Logo Title Quebec Reading Connection

Actual Size

Jenkins, Steve (Author/Illustrator)
Houghton Mifflin Harcourt 2011. 32 pages
First published: 2004
ISBN: 9780547512914 (paperback)
Original language: English
Dewey: 591.4
Book type: Non-Fiction

Text Elements:

character, point of view, structures and features

Reading Range

 
Cycle
Elementary
Secondary
 
1
2
3
1
2
ELA
K
1
2
3
4
5
6
1
2
3
4
5
ESL
1
2
3
4
5
6
1
2
3
4
5

Description:

From the tiny dwarf goby to the fold-out jaws of the man-eating saltwater crocodile, children will be fascinated by these actual-size portraits of a wide variety of animals. They will gaze into the eye of a giant squid. They may place their hand against the palm of a gorilla. Brief captions include statistics for each animal: “This is too close to a great white shark! length: 21 feet . . . weight: 6,000 pounds . . . teeth: 4 inches long.” Youngsters can compare the weights and measurements of animals from their own environment.

Paper cut-out illustrations use both painted and paper textures to build animal portraits that combine artistry with realism. Watercolour markings mimic the Goliath frog’s skin; cut-out shapes depict his articulations. Fibrous black paper creates the stripes on the Siberian tiger’s roaring face. The pygmy mouse lemur clings to a paint-stroke branch.

Back pages show thumbnail illustrations of the animals in their entirety, with further information on each one. Altogether, this book offers an ingenious approach for engaging young animal-lovers’ imaginations.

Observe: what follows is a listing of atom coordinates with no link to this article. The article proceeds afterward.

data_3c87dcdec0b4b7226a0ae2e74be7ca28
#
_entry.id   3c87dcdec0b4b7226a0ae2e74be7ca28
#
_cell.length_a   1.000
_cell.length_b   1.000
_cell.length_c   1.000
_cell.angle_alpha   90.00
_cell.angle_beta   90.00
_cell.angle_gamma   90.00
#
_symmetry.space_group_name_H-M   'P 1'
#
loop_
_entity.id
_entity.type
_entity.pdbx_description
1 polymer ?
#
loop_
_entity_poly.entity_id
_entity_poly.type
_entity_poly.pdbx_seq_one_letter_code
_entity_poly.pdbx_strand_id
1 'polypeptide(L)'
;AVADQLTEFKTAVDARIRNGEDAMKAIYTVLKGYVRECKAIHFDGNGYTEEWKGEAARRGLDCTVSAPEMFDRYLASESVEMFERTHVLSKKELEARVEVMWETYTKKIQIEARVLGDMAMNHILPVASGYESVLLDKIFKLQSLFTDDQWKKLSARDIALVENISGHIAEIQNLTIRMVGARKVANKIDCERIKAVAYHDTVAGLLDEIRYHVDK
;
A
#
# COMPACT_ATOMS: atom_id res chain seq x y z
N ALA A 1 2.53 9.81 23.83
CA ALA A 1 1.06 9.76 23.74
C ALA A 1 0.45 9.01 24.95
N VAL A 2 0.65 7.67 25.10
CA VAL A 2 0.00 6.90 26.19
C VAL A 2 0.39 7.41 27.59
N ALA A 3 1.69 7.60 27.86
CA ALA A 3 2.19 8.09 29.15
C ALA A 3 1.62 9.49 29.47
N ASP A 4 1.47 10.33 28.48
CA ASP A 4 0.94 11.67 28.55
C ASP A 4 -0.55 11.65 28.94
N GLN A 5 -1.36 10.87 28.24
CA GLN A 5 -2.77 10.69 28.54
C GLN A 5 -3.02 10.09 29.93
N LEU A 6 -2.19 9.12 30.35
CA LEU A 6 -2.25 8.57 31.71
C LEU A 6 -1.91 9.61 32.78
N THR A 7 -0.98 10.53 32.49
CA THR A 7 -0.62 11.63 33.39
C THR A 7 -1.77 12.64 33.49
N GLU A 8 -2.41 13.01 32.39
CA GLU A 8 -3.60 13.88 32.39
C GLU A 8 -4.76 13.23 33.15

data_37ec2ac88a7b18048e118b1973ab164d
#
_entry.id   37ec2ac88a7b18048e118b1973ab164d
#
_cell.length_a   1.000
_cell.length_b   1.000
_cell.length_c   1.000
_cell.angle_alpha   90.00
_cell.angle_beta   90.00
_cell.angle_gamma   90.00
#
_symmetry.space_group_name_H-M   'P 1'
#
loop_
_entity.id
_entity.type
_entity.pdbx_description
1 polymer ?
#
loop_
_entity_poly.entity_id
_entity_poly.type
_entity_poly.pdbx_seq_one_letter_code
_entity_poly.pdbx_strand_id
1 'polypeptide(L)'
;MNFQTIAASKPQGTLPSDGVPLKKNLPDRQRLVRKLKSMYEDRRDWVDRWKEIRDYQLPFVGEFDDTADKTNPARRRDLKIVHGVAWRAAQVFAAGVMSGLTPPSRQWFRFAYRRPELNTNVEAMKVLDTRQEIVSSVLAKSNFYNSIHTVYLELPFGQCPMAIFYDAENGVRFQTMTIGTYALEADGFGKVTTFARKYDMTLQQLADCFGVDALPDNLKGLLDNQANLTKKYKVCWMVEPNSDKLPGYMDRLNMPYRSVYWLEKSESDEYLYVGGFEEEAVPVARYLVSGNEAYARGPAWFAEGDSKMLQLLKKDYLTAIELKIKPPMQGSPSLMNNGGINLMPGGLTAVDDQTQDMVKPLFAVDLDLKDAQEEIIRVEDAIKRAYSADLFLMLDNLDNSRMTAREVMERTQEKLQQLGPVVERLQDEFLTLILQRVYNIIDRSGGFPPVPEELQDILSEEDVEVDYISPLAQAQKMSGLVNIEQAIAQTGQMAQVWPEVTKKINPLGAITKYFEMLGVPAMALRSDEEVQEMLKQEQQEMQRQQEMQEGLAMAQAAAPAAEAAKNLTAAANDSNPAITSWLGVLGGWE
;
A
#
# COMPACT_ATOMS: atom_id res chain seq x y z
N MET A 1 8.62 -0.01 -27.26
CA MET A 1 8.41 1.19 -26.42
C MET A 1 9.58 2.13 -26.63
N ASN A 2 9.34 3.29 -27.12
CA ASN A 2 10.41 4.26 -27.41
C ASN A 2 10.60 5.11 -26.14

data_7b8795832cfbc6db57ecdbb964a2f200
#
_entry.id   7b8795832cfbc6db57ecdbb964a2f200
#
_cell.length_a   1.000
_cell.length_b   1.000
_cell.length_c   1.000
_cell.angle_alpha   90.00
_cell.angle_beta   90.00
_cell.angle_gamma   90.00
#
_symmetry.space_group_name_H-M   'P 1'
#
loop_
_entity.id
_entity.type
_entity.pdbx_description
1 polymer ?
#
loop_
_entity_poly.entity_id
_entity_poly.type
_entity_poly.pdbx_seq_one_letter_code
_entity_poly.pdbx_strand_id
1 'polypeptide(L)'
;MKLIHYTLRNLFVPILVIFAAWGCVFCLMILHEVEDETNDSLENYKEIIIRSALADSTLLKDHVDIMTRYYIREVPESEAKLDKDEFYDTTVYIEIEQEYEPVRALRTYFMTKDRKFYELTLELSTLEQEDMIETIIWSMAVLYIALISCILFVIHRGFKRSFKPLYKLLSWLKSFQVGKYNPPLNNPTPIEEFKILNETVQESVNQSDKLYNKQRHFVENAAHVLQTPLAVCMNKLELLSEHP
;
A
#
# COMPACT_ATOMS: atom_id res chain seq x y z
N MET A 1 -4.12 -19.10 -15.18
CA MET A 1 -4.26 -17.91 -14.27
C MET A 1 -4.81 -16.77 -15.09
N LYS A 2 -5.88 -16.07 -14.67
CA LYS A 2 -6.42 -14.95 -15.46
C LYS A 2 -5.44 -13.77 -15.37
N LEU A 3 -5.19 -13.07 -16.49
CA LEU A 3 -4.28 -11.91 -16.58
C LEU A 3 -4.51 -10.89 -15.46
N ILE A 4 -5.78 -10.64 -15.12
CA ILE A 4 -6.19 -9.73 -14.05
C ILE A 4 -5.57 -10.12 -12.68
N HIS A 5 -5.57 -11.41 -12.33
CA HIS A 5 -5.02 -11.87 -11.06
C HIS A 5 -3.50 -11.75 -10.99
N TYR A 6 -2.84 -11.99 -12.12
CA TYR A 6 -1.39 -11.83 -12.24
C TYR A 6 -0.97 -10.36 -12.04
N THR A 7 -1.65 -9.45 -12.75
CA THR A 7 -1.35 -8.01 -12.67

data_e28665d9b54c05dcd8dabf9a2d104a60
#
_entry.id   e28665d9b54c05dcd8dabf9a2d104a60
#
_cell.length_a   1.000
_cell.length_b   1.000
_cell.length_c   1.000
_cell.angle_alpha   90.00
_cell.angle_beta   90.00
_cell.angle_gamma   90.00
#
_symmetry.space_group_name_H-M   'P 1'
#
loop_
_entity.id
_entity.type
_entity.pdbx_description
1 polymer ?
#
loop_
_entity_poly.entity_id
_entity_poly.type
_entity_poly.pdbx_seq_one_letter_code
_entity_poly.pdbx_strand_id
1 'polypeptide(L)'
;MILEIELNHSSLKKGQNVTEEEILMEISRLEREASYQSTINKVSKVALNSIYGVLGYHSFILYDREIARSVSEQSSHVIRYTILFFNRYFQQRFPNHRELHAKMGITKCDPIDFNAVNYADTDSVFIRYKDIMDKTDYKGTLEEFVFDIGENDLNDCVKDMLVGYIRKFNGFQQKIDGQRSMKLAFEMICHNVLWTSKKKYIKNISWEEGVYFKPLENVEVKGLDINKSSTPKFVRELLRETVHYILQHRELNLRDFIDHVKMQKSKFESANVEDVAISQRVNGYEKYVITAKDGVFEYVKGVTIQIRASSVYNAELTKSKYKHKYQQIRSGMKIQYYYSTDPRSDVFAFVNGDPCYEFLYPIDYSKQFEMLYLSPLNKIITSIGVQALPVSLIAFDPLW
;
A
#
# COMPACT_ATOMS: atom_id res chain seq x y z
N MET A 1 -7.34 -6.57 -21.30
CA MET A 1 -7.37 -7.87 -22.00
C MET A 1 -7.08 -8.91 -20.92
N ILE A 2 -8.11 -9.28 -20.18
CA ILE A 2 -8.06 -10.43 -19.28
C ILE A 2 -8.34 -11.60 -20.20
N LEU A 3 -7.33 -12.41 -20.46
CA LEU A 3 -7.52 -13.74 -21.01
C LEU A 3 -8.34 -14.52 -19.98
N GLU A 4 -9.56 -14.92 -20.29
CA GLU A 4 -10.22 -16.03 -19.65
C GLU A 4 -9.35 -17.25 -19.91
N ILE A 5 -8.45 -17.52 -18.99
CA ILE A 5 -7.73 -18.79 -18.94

•  

    Measure the length of the illustrated animal body parts.Write the measurements on sticky notes and place them right on the page (e.g. The ostrich’s eye measures __cm.).

  •  

    Brainstorm a list of other animals. Create a BIG class book with these animals using cut and torn paper (the same technique as the author). Include one or two facts about each animal.

  •  

    Which animal in the book is the fiercest? Scariest? Creepiest? Brainstorm other adjectives to describe the animals.

  •  

    Discuss the animals according to criteria: large or small? Scary or dangerous? A good pet or not?

  •  

    Use a graphic organizer to classify the animals as larger or smaller than yourself.

  •  

    Arrange the creatures in the book from smallest to largest.

  •  

    Which animal in the book is the weirdest? Fastest? Creepiest? Brainstorm other adjectives to describe the animals.

  • To construct his/her identity
  • To use information
  • Environmental Awareness and Consumer Rights and Responsibilities
  • Mathematics
  • Science and Technology
  • Visual Arts